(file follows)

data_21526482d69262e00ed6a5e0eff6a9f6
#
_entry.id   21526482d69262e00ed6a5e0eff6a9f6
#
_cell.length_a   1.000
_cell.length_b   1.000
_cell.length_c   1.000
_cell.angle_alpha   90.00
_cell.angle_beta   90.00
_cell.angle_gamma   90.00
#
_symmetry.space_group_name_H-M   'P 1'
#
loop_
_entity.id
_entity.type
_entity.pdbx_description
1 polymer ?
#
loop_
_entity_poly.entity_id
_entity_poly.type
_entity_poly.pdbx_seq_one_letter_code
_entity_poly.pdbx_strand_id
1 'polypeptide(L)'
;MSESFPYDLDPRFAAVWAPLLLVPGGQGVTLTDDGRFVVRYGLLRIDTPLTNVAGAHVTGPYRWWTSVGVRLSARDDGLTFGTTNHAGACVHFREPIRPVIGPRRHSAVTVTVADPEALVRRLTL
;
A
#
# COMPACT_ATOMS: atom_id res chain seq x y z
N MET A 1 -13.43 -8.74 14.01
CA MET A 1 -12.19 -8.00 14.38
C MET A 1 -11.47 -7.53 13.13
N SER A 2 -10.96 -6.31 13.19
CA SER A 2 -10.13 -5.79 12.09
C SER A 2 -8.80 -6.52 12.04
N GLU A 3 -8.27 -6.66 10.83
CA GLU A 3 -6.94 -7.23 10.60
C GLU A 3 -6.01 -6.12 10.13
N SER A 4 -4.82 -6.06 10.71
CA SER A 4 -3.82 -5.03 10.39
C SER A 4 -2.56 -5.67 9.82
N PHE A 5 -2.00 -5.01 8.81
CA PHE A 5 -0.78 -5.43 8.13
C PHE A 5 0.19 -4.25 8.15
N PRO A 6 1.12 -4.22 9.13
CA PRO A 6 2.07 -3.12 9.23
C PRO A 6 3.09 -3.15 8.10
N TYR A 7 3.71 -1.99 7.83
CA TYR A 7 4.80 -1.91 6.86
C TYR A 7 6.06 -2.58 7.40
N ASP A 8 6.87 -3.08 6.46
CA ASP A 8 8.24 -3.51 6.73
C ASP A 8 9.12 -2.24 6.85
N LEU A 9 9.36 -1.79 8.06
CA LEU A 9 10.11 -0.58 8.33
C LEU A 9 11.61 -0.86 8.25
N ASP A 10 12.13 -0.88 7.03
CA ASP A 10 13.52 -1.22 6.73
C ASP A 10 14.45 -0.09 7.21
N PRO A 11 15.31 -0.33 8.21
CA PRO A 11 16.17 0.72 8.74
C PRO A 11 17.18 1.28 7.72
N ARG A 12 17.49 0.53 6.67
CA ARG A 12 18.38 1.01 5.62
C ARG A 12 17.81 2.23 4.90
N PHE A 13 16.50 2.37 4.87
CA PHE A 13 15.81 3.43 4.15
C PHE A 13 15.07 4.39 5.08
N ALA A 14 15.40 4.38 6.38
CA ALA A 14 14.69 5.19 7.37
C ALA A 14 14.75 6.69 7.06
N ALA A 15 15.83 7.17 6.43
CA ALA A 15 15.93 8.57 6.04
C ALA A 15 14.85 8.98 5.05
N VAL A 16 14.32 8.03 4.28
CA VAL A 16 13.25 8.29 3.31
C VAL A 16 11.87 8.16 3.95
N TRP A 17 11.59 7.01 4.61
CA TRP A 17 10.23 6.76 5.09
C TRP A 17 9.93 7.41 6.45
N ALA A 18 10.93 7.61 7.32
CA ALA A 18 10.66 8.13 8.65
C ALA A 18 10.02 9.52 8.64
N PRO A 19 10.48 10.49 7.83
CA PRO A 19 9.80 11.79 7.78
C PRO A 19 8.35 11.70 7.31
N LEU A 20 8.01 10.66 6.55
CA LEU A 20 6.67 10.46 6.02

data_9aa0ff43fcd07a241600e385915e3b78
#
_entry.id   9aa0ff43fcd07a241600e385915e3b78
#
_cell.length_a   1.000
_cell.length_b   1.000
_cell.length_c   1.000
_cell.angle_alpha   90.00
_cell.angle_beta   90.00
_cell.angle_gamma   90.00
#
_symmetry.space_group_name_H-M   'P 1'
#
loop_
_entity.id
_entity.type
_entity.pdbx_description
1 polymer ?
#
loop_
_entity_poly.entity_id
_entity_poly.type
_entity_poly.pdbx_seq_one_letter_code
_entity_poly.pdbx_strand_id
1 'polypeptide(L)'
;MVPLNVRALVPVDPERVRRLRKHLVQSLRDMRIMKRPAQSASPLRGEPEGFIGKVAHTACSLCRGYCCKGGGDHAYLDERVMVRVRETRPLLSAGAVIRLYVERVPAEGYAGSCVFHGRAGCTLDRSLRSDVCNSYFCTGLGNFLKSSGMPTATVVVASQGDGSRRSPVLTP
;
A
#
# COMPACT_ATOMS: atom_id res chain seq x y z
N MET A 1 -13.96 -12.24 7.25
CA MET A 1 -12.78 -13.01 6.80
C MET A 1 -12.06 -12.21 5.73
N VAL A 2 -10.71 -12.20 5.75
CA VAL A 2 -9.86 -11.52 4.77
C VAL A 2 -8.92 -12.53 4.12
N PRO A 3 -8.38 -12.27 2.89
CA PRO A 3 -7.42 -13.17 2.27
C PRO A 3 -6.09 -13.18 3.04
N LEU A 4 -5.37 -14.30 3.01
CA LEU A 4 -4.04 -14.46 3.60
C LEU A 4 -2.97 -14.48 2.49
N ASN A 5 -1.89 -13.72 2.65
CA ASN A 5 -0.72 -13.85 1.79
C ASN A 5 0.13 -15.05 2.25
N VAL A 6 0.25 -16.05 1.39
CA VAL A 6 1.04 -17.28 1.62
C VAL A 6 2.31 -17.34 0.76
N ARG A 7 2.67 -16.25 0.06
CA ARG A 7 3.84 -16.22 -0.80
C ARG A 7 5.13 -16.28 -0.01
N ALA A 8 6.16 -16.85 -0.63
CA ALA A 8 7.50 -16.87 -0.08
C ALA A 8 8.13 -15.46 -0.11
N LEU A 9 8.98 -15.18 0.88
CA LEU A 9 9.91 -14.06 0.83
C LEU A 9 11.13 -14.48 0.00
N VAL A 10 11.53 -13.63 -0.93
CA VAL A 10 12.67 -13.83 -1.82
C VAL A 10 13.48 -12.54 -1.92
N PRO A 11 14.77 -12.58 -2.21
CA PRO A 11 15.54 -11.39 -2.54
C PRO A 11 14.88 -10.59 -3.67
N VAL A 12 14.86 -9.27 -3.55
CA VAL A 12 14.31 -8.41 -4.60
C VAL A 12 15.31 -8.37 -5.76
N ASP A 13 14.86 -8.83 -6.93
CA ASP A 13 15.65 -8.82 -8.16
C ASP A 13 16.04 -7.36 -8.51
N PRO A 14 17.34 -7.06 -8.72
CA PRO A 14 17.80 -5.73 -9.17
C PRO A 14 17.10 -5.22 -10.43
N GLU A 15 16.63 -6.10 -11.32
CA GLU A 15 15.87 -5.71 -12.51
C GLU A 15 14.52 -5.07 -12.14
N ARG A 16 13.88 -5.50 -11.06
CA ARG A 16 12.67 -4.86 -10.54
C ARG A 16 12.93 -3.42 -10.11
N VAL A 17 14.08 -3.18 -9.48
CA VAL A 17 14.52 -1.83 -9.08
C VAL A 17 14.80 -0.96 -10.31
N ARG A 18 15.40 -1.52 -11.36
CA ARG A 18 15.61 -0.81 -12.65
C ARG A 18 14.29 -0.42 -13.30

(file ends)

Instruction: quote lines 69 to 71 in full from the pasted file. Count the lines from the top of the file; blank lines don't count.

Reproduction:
C PHE A 13 15.07 4.39 5.08
N ALA A 14 15.40 4.38 6.38
CA ALA A 14 14.69 5.19 7.37